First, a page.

All matters asserted by the Board in the proceeding now before this court should have been disposed of on the merits in the previous  disciplinary proceeding against Shafer. The Board's actions in attempting to revisit and relitigate matters resulting in multiple penalties against Shafer is vexatious, and violates the public policy goals relating to the doctrine of res judicata.
The court then explained that it had the authority to vacate the Board's order revoking Dr. Shafer's medical license because Shafer's substantial rights were prejudiced as a result of the Board's actions in relitigating matters barred by the doctrine of res judicata.
The circuit court concluded that the Board was attempting to relitigate matters that were well-known to the Board in 1993, when it first brought charges against Dr. Shafer. We think that the circuit court, which looked closely at what the Board knew and when it knew it, was acting within its proper bounds in making this conclusion.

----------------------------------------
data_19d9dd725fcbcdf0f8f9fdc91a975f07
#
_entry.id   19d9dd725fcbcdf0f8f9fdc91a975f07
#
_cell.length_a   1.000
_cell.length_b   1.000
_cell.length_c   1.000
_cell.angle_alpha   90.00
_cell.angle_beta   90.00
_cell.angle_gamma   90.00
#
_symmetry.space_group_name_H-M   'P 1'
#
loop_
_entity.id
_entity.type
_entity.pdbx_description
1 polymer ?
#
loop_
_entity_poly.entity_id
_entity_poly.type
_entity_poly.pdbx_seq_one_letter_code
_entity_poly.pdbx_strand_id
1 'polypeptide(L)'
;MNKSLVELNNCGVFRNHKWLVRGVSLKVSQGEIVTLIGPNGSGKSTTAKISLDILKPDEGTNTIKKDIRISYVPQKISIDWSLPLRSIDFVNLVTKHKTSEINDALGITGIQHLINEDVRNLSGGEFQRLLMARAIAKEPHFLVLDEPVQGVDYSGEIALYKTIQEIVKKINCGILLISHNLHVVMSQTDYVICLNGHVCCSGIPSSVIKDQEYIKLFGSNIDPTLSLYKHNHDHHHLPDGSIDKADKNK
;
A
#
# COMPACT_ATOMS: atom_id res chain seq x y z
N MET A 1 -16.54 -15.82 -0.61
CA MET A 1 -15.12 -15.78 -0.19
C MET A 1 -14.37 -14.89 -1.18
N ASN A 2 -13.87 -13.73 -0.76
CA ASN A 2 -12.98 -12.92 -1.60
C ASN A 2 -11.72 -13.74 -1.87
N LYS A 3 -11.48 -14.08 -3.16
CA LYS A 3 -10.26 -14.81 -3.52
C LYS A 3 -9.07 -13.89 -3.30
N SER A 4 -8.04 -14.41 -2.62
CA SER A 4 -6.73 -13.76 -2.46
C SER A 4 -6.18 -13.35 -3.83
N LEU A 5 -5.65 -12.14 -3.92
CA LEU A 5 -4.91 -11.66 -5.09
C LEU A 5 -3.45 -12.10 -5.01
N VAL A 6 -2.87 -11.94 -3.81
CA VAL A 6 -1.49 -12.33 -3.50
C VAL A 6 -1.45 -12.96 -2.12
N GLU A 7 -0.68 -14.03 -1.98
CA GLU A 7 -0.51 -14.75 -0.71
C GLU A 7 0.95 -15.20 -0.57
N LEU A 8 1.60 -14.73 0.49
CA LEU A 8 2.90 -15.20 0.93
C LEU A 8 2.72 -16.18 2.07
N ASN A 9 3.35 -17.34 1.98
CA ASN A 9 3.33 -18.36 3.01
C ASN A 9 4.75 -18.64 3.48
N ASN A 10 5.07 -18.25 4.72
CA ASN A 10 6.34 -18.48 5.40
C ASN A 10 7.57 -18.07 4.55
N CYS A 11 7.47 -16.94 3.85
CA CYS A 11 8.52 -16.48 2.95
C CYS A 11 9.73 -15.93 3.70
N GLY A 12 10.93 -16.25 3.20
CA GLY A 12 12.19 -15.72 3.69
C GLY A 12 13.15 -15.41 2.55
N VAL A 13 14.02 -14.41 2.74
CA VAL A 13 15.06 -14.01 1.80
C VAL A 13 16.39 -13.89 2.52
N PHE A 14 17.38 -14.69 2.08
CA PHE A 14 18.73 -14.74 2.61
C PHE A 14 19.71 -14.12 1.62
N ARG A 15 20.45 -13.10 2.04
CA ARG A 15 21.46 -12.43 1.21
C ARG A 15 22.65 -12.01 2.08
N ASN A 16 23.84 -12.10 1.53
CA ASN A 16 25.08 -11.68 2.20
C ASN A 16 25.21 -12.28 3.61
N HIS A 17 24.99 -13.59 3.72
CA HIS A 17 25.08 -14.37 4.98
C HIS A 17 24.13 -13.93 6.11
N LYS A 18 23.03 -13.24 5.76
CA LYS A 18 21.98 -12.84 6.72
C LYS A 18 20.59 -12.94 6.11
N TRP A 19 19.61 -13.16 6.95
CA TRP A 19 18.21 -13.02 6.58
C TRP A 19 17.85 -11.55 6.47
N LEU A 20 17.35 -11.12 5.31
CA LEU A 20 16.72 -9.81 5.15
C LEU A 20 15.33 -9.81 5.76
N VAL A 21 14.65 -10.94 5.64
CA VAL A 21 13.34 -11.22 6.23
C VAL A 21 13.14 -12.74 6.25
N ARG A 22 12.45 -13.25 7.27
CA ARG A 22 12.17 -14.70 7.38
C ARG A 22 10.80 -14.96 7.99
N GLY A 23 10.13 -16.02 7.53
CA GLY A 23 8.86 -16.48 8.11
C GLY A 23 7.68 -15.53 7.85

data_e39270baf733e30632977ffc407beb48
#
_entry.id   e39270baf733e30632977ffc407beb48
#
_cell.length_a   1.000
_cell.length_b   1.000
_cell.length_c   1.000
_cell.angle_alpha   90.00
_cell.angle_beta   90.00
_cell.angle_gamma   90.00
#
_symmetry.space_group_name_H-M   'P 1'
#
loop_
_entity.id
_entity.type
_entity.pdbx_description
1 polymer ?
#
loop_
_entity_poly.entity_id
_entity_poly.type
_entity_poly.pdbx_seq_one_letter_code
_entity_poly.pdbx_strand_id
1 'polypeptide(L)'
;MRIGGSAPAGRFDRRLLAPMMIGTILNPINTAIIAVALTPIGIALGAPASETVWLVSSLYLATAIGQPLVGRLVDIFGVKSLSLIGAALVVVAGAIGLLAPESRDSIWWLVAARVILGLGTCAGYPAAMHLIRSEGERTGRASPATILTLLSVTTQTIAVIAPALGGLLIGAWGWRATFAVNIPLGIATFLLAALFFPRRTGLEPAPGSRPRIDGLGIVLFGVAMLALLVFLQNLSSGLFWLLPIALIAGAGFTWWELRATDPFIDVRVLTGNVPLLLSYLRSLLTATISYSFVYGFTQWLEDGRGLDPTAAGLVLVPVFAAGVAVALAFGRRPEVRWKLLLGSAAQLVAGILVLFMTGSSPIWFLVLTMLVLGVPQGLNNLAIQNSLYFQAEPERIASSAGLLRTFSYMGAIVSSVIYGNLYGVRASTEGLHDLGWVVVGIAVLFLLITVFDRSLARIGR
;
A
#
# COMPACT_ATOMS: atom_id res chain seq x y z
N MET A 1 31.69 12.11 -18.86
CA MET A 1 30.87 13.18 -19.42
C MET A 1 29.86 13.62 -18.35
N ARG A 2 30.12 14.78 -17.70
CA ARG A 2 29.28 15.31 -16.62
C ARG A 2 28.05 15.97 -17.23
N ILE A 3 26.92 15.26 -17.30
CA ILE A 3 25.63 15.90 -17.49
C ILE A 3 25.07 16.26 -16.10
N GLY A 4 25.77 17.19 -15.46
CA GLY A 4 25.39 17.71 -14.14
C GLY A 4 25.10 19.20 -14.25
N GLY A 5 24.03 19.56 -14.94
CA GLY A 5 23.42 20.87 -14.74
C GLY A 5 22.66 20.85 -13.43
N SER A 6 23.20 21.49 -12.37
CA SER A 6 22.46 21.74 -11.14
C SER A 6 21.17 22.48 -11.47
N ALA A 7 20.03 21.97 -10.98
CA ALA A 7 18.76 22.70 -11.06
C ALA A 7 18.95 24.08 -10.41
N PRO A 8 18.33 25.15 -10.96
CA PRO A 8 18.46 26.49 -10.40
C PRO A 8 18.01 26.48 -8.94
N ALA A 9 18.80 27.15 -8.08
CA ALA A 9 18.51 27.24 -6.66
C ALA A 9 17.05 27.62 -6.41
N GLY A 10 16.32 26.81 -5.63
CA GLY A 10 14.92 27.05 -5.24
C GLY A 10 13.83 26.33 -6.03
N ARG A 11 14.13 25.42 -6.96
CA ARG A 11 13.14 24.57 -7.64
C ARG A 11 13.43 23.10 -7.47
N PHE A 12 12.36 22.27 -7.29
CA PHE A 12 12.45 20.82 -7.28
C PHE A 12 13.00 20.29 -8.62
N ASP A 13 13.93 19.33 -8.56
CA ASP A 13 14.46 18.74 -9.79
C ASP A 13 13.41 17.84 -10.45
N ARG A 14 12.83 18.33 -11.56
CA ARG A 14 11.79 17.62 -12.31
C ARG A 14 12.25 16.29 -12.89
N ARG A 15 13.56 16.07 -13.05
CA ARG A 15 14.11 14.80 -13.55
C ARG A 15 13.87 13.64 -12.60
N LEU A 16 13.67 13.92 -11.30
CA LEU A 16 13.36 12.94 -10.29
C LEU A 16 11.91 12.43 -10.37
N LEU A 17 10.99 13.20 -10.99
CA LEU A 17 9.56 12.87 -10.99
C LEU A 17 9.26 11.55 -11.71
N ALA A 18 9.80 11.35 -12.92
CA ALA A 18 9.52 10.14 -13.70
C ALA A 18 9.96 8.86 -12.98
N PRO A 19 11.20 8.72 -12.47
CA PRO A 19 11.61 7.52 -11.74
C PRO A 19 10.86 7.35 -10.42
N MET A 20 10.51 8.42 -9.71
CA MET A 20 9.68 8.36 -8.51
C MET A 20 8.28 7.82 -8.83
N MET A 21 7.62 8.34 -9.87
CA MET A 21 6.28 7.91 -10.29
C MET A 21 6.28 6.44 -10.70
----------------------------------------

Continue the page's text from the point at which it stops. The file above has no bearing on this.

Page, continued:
Syllabus Point 3 (in part) of State Ex Rel Federal Kemper Insurance Company v. Zakaib, 203 W.Va. 95, 506 S.W.2d 350 (1998) (per curiam) states:
An adjudication by a court having jurisdiction of the subject-matter and the parties is final and conclusive, not only as to the matters actually determined, but as to every other matter which the parties might have litigated as incident thereto and coming within the legitimate purview of the subject-matter of the action. It is not essential that the matter should have been formally put in issue in a former suit, but it is sufficient that the status of the suit was such that the parties might have had the matter disposed of on its merits.